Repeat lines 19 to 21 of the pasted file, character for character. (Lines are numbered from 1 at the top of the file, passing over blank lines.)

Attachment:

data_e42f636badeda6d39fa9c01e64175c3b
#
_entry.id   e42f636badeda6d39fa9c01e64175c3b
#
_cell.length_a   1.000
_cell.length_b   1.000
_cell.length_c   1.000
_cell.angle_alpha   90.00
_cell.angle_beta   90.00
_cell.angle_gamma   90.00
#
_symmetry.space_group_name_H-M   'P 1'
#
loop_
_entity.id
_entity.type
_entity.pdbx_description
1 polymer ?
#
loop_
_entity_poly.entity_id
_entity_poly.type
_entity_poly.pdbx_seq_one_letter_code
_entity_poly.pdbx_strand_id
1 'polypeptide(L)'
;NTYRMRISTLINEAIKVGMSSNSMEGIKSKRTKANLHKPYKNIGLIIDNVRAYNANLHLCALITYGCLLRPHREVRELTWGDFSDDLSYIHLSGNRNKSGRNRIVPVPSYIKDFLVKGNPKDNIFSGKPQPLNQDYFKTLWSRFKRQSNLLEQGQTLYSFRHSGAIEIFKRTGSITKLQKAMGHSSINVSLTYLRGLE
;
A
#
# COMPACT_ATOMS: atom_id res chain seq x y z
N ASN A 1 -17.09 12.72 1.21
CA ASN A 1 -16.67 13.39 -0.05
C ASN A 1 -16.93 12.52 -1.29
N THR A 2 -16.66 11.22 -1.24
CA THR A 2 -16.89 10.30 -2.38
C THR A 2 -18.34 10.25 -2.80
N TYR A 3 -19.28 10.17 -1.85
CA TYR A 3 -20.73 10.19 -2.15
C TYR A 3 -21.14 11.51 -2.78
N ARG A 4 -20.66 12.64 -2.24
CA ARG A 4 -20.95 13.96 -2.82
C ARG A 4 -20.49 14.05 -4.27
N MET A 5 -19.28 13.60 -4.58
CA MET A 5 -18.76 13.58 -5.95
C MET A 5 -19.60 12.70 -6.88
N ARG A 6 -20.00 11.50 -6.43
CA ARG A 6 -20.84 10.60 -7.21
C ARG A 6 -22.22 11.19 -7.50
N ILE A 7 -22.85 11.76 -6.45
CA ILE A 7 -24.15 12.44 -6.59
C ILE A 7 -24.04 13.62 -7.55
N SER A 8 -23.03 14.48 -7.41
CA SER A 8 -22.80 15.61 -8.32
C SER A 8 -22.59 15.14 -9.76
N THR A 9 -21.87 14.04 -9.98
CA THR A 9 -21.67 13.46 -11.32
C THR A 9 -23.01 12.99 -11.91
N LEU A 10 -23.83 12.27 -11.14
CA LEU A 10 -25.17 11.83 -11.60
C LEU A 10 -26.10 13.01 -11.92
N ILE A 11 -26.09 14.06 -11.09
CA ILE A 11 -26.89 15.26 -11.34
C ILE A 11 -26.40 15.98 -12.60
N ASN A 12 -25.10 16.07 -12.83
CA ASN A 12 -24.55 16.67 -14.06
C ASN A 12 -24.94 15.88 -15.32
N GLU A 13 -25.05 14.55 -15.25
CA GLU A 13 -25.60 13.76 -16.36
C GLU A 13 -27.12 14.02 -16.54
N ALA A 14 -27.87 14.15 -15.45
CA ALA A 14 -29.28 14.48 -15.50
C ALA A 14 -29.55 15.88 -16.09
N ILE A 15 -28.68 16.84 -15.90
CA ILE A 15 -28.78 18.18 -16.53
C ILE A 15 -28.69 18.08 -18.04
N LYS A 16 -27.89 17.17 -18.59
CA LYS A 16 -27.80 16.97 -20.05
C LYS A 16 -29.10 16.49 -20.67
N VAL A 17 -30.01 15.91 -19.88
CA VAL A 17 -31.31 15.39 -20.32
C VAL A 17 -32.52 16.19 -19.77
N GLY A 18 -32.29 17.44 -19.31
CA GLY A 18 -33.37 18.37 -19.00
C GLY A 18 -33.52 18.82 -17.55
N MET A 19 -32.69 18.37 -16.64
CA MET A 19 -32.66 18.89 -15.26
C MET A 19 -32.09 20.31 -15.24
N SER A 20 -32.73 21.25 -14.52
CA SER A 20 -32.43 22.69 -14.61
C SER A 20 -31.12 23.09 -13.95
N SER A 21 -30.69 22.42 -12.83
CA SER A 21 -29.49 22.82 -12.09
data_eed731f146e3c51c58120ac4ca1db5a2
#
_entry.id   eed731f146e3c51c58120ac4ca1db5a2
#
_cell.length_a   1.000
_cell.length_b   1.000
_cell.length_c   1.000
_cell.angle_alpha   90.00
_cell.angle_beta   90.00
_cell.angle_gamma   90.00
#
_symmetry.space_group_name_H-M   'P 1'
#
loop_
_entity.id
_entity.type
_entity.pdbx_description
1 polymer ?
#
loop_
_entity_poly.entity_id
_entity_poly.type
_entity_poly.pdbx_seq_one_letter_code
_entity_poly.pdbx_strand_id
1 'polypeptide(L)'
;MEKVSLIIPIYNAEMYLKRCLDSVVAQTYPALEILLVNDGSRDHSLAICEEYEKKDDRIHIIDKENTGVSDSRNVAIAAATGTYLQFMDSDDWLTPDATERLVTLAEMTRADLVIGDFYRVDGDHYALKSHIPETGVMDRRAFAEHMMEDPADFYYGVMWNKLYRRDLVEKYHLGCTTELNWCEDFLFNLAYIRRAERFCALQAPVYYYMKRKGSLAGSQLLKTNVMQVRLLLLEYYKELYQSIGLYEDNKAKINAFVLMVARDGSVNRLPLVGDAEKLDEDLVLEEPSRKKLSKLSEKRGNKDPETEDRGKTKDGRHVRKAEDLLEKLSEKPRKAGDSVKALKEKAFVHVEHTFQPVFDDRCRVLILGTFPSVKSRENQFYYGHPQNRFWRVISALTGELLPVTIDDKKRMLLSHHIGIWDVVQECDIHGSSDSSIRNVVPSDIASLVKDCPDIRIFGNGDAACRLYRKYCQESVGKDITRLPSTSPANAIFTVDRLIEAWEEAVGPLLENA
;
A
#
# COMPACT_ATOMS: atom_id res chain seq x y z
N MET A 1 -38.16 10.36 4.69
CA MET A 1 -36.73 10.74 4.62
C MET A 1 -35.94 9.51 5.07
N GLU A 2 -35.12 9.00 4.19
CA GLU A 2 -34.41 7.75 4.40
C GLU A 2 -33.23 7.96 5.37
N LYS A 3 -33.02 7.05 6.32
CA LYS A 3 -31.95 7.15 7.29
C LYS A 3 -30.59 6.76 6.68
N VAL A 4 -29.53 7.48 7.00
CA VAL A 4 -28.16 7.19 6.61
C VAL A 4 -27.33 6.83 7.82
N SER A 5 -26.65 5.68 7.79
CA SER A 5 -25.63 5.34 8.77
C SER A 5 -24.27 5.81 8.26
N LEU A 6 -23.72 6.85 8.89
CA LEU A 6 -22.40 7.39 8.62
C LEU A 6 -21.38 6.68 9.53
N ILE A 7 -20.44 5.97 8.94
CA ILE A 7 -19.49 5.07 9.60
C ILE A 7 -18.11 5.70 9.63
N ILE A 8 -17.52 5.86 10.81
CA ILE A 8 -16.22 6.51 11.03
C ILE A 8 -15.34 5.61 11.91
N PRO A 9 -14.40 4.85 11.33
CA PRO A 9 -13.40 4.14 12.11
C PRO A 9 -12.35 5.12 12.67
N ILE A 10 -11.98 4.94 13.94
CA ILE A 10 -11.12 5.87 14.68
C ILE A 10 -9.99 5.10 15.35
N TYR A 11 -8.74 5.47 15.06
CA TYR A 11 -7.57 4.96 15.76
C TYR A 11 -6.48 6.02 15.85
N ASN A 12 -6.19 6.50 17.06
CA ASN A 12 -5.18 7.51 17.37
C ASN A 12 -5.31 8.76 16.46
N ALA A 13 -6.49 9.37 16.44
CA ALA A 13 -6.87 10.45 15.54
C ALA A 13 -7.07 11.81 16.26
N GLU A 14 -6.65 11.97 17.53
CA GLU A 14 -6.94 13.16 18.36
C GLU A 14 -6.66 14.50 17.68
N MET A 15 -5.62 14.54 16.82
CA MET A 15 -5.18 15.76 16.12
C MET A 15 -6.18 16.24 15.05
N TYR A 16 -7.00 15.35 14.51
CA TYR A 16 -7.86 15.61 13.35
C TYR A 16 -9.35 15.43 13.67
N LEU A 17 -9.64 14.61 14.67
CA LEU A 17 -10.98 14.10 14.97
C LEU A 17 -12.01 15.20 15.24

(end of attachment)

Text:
#
loop_
_entity_poly.entity_id